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References24
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#1Angela R. Wateska (University of Pittsburgh)H-Index: 16
#2Mary Patricia Nowalk (University of Pittsburgh)H-Index: 36
Last. Kenneth J. Smith (University of Pittsburgh)H-Index: 30
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#1Angela R. Wateska (University of Pittsburgh)H-Index: 16
#2Mary Patricia Nowalk (University of Pittsburgh)H-Index: 36
Last. Kenneth J. Smith (University of Pittsburgh)H-Index: 30
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Abstract Background Changing pneumococcal disease epidemiology due to childhood vaccination has prompted re-examination of US adult pneumococcal vaccination policies, as have considerations of greater pneumococcal disease incidence and higher prevalence of conditions that increase risk in underserved minority populations. Prior analyses suggest routine pneumococcal vaccination at age 50 could be considered, which could disproportionately benefit underserved populations. Methods A Markov cohort m...
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Background There exist racial and ethnic disparities in the prevalence of chronic medical illnesses. However, it is unclear if the disparities arise from patients’ self-reported estimates on these diseases and whether there is an association between healthcare utilization and diagnosis.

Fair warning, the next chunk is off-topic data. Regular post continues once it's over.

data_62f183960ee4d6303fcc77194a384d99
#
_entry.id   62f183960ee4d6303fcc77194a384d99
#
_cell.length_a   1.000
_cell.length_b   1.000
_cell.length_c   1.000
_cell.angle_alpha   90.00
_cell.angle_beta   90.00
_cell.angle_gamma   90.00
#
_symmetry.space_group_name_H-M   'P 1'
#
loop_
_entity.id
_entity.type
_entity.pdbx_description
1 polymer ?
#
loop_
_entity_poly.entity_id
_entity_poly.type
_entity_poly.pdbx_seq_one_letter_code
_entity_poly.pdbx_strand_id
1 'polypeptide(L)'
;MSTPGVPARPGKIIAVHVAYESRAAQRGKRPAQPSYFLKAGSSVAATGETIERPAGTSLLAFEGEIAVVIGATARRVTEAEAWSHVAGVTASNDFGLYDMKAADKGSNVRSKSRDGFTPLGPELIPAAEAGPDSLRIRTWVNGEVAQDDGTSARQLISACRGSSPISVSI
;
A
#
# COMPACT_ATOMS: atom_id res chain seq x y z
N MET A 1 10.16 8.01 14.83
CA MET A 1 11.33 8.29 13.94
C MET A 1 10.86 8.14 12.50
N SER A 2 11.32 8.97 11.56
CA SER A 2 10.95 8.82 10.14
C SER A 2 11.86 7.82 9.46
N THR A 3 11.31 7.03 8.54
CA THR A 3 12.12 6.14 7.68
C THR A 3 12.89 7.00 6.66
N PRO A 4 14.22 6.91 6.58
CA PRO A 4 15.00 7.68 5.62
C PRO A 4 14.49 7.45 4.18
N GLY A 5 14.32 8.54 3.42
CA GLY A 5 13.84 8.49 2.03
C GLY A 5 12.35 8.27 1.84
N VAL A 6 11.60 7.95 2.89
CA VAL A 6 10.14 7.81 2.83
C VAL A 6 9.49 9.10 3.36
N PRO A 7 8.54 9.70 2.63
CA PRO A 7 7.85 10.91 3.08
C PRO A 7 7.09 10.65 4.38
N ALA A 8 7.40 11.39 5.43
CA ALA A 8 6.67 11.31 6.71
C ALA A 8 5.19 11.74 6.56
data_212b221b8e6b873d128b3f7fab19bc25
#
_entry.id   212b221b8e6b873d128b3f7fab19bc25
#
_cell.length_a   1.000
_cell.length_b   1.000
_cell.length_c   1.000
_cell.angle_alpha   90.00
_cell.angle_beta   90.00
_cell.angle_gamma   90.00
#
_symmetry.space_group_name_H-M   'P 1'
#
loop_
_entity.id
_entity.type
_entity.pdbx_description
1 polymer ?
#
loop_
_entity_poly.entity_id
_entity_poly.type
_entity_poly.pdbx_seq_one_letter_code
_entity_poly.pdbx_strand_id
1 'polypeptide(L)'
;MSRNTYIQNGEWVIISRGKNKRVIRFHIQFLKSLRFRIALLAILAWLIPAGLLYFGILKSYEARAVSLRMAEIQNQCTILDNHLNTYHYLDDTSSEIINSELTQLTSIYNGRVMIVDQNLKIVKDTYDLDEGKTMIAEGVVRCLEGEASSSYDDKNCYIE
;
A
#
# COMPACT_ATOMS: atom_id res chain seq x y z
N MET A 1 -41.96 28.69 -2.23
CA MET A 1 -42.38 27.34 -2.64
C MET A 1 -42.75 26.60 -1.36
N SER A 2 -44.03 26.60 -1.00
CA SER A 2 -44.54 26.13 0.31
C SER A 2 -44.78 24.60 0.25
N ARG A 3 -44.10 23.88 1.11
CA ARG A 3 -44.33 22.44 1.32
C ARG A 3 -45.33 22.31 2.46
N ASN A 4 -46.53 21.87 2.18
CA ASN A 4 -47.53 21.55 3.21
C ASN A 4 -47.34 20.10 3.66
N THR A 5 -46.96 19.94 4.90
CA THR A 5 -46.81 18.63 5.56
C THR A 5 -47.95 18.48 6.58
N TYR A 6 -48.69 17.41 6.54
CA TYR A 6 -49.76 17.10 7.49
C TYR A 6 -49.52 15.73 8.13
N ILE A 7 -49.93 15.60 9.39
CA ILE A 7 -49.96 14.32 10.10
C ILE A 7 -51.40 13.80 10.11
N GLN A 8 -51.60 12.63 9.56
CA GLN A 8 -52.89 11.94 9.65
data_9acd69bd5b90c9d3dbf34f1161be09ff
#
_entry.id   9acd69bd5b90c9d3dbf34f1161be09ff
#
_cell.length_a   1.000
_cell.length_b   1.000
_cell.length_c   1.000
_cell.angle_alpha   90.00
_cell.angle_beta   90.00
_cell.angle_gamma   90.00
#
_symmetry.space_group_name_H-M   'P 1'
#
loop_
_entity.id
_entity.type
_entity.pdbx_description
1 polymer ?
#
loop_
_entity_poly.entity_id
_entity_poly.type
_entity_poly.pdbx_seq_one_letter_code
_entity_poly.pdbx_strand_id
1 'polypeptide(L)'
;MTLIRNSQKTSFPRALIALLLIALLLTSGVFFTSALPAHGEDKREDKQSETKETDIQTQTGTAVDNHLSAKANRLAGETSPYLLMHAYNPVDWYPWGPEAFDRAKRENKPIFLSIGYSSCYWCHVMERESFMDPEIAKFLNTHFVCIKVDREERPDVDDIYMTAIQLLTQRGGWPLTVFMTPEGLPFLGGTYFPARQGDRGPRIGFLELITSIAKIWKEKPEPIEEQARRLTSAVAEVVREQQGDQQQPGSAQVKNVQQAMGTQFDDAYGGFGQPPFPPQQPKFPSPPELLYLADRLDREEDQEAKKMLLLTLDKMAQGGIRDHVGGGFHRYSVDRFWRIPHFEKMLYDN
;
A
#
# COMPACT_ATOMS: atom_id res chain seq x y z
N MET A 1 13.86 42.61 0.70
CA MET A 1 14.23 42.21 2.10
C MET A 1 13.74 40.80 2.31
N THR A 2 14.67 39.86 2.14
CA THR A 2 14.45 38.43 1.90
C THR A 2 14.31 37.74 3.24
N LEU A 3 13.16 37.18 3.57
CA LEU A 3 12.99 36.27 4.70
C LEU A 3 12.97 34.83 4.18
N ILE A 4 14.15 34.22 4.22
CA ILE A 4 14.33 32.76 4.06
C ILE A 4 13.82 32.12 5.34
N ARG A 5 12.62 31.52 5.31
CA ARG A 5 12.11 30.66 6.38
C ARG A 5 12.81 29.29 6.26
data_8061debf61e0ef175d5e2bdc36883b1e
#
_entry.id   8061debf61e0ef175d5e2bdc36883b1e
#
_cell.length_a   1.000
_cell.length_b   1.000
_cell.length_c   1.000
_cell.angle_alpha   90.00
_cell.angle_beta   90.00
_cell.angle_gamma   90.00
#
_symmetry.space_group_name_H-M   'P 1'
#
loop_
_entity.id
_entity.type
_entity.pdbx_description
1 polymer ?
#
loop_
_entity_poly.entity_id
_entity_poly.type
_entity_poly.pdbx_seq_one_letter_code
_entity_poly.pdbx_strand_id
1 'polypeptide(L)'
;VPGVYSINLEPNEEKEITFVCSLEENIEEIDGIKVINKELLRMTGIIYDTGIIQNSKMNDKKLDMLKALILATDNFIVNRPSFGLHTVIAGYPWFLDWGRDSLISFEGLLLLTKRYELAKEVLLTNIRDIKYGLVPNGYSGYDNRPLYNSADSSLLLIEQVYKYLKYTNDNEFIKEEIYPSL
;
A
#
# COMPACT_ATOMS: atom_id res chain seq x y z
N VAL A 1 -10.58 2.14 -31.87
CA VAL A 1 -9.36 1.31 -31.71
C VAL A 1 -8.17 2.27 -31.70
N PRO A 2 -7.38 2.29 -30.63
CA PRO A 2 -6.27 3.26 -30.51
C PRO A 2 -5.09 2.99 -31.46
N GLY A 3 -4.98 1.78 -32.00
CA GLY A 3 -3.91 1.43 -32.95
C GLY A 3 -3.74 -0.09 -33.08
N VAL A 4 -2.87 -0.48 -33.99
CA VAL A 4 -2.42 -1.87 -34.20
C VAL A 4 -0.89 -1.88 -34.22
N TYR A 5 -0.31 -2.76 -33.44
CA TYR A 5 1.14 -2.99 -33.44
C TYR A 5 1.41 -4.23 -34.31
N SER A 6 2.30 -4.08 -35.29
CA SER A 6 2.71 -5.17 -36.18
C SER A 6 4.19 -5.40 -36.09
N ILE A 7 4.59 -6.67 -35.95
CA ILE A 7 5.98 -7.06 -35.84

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The sustained health-related quality-of-life of patients surviving community-acquired pneumonia has not been accurately quantified. The aim of the current study was to quantify differences in health-related quality-of-life of community-dwelling elderly with and without community-acquired pneumonia during a 12-month follow-up period. In a matched cohort study design, nested in a prospective randomized double-blind placebo-controlled trial on the efficacy of the 13-valent pneumococcal vaccine in c...
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#1Kenneth J. Smith (University of Pittsburgh)H-Index: 30
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ABSTRACTThe cost-effectiveness of the 4 Pillars™ Practice Transformation Program to improve vaccination rates in adults <65-years-old is unknown. Two vaccines, influenza and Tdap (tetanus, diphtheria, acellular pertussis), were targeted for this age group. Cost-effectiveness of the intervention compared with control, with a primary outcome of cost per quality adjusted life year (QALY) gained, was estimated from societal and third party payer perspectives over a 10-year time horizon using a decis...